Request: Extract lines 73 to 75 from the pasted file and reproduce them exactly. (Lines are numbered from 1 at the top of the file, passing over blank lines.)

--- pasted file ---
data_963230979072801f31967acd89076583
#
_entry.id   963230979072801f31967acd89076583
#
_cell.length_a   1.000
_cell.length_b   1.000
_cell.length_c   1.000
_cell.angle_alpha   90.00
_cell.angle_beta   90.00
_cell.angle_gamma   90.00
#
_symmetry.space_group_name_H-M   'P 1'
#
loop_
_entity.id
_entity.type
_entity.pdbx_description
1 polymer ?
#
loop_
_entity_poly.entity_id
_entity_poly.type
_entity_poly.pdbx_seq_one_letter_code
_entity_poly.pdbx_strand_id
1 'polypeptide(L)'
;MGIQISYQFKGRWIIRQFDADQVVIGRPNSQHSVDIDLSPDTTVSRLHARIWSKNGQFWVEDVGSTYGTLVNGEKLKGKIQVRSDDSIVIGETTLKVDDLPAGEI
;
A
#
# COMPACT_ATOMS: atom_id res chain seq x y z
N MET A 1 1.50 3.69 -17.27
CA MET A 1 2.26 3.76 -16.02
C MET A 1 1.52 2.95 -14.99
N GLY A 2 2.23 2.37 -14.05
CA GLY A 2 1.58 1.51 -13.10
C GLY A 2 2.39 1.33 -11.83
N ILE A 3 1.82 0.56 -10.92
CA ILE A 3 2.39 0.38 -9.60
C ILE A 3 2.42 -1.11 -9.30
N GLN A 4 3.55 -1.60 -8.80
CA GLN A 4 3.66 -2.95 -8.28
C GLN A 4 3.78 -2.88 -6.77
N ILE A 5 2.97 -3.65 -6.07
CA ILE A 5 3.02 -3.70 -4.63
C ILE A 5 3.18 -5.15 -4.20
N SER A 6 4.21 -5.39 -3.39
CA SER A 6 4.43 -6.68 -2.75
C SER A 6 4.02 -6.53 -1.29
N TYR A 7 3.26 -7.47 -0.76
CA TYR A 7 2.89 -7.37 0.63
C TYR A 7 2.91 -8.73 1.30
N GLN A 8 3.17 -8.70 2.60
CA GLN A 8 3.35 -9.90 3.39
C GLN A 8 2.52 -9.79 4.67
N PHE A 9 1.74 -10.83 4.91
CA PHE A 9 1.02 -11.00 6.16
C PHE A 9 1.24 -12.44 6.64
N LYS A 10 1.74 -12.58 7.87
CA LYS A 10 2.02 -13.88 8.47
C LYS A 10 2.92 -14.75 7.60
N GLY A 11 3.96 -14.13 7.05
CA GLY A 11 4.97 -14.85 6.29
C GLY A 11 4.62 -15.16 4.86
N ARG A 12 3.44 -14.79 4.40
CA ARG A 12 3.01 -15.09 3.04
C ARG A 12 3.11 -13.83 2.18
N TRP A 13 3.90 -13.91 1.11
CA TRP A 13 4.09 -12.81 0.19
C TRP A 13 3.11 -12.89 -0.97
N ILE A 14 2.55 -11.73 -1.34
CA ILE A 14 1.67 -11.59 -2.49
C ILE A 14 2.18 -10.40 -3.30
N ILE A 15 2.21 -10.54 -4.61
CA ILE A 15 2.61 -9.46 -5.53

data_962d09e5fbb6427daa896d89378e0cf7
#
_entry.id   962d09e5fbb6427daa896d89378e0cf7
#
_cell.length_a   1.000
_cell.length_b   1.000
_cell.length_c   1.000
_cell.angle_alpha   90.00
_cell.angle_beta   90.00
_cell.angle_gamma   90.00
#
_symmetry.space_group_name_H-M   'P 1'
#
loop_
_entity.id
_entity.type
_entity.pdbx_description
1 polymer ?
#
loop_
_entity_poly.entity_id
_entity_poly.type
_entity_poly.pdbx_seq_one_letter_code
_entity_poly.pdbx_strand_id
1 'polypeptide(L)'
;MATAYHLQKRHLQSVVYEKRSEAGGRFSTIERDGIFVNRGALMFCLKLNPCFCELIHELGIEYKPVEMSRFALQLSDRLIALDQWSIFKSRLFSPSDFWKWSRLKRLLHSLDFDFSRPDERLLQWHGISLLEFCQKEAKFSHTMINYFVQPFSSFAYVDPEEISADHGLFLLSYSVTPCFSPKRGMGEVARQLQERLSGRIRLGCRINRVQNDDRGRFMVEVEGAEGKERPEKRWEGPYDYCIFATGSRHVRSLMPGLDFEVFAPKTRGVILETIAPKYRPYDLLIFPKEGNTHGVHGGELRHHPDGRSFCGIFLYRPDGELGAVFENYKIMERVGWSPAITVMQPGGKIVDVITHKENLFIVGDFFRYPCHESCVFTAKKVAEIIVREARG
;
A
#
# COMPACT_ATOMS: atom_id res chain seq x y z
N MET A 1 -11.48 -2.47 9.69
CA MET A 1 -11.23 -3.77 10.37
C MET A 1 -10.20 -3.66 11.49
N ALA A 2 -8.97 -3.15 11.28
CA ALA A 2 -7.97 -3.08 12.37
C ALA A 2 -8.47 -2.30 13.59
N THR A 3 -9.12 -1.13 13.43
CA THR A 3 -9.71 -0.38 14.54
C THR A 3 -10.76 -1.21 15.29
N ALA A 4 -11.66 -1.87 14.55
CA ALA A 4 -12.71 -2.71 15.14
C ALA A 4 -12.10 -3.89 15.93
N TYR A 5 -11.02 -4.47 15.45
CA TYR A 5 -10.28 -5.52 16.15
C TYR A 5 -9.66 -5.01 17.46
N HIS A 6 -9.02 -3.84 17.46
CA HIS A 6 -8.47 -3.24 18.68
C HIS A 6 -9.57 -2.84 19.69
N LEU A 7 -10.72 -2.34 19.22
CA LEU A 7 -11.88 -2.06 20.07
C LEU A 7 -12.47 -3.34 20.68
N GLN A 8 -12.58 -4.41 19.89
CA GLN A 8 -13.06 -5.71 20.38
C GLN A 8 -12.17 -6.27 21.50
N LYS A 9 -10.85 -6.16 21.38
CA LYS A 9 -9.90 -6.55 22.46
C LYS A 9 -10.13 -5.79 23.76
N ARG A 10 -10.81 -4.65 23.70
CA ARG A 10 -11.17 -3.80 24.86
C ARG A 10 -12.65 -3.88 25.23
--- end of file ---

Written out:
N ILE A 15 2.21 -10.54 -4.61
CA ILE A 15 2.61 -9.46 -5.53

data_962d09e5fbb6427daa896d89378e0cf7